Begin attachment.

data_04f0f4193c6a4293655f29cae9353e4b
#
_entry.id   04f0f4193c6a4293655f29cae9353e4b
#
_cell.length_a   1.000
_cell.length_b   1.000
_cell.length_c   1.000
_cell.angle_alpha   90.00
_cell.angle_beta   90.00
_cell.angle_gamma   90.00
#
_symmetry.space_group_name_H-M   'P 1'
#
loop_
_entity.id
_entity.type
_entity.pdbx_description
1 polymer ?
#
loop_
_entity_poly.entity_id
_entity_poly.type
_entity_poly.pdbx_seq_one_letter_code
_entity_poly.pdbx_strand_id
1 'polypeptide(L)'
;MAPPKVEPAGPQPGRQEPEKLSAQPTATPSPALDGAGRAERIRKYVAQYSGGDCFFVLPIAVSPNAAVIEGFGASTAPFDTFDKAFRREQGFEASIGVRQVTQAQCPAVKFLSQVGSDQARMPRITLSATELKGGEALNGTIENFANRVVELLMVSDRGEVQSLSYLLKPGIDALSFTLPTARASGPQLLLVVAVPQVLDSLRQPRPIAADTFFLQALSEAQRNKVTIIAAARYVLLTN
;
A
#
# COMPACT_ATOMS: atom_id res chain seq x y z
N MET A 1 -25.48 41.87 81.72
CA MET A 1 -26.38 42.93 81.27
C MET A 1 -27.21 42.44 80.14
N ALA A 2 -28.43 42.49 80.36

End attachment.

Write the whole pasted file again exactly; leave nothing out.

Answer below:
data_04f0f4193c6a4293655f29cae9353e4b
#
_entry.id   04f0f4193c6a4293655f29cae9353e4b
#
_cell.length_a   1.000
_cell.length_b   1.000
_cell.length_c   1.000
_cell.angle_alpha   90.00
_cell.angle_beta   90.00
_cell.angle_gamma   90.00
#
_symmetry.space_group_name_H-M   'P 1'
#
loop_
_entity.id
_entity.type
_entity.pdbx_description
1 polymer ?
#
loop_
_entity_poly.entity_id
_entity_poly.type
_entity_poly.pdbx_seq_one_letter_code
_entity_poly.pdbx_strand_id
1 'polypeptide(L)'
;MAPPKVEPAGPQPGRQEPEKLSAQPTATPSPALDGAGRAERIRKYVAQYSGGDCFFVLPIAVSPNAAVIEGFGASTAPFDTFDKAFRREQGFEASIGVRQVTQAQCPAVKFLSQVGSDQARMPRITLSATELKGGEALNGTIENFANRVVELLMVSDRGEVQSLSYLLKPGIDALSFTLPTARASGPQLLLVVAVPQVLDSLRQPRPIAADTFFLQALSEAQRNKVTIIAAARYVLLTN
;
A
#
# COMPACT_ATOMS: atom_id res chain seq x y z
N MET A 1 -25.48 41.87 81.72
CA MET A 1 -26.38 42.93 81.27
C MET A 1 -27.21 42.44 80.14
N ALA A 2 -28.43 42.49 80.36